Beyond the immediate questions surrounding HotelTonight’s expansion to the UK, however, is the quiet endorsement of the app-centric travel model. Lacking a robust web interface, HotelTonight is utterly reliant upon its Android and iOS apps. For the traveler, such a phenomenon is not only interesting but, I daresay, truly compelling.

Having relied upon Über for the past week, my life on the road has become measurably easier. Rather than spending time searching for cabs — of which there are five in San Francisco — I simply ordered, waited for a moment, and was greeted by a town car and a bottle of water. Equally, electronic boarding passes have made quick dashes to the airport that much easier. Although there’s certainly no great hardship in printing a boarding pass at home or at a kiosk, it’s the little things in travel that can reshape an experience.

Be it shaving a moment from the wait in security, right down to the feeling of confidence in a cab, the experiential gains do wonders for your state of mind.

In this vein, I have been wholly won over by the app-centric travel model. Due to the ubiquity of my digital devices, feeling in touch with an alien environment becomes an endeavor in sheer mindless habit. In foregoing the traditionally cumbersome web interface, travel apps have — in essence — adopted the “one thing well” mentality that has become so successful in the mobile-driven experience.

Perhaps the most resounding endorsement of this phenomenon lies within iOS 6.

With the announcement of Passbook — an app designed to contain information from all of your tickets, vouchers, and gift cards — Apple has evidently identified the trend toward mobile-centric travel and commerce, and has demonstrated its eagerness for involvement. Providing a centralized repository for the work of multiple apps, Apple has inserted itself as the binding glue on the behalf of the consumer and developer, thereby ensuring the endearment of its brand, and — simultaneously — the encouragement of the development of such apps specifically for the iOS platform.

As I say, it is truly the little things that redefine a travel experience. In this sense, Apple’s seamless unification of all elements of flights, commerce, and — I imagine in future — hotels and the like, serves to further dull the traditionally jarring pain of travel in a truly unique manner.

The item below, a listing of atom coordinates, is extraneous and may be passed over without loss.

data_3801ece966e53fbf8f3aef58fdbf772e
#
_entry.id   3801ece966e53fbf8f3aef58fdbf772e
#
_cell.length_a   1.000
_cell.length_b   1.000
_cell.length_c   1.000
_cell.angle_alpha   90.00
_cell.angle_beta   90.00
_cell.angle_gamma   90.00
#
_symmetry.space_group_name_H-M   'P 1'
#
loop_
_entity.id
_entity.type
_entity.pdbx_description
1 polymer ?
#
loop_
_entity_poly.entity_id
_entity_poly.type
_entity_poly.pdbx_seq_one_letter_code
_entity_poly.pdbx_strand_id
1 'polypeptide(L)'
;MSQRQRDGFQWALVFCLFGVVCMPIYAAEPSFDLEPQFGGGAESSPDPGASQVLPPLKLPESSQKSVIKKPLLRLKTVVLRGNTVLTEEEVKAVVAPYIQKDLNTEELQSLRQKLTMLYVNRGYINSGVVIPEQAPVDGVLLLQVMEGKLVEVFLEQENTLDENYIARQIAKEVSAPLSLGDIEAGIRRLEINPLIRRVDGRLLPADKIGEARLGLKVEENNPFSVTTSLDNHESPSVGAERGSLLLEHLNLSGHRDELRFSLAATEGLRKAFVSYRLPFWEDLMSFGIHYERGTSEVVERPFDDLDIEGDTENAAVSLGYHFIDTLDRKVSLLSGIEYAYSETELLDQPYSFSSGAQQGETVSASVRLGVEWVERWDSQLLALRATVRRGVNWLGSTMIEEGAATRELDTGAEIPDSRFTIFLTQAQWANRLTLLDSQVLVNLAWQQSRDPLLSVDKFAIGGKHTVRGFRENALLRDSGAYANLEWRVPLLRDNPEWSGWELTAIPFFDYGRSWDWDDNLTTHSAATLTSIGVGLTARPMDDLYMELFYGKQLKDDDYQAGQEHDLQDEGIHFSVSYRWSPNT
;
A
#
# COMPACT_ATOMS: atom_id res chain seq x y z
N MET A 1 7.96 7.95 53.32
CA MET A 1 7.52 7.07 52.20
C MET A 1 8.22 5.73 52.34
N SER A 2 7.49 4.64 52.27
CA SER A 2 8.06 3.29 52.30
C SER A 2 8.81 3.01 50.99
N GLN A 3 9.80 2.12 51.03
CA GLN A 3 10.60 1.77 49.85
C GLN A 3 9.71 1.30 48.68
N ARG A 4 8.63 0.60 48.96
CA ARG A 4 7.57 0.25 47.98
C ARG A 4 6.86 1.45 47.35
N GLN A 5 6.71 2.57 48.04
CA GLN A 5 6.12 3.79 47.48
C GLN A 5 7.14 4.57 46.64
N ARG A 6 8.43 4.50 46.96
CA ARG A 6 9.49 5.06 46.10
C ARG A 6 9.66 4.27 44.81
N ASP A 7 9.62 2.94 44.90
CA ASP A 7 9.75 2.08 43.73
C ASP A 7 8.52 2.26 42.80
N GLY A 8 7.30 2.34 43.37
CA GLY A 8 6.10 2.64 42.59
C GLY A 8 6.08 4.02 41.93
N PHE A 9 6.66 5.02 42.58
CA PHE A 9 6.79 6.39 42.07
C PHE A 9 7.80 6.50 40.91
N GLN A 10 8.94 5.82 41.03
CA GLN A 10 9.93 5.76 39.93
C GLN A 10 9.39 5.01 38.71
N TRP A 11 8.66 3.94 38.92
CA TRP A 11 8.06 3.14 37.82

For my part, I certainly hope this trend continues and ventures into the realms of innovative novelty. For the average airline, hotel, or transportation business, there should be a well-entrenched understanding of the distinct sense of pain that travel instills in the average consumer. Utilizing near-ubiquitous technology for the improvement of this environment — even through the smallest of gestures — will prove invaluable to the brand value of a company.

When such knowledge is coupled with Apple’s evident intrigue in the industry, there is a clear window of opportunity for increased customer satisfaction, innovation, and improvement, and I certainly hope the chance is not needlessly squandered.

"Fliers Still Must Turn Off Devices, but It's Not Clear Why"

Nick Bilton for The New York Times:

Surely if electronic gadgets could bring down an airplane, you can be sure that the Department of Homeland Security and the Transportation Security Administration, which has a consuming fear of 3.5 ounces of hand lotion and gel shoe inserts, wouldn’t allow passengers to board a plane with an iPad or Kindle, for fear that they would be used by terrorists.

A point of sincere frustration for airline passengers around the world.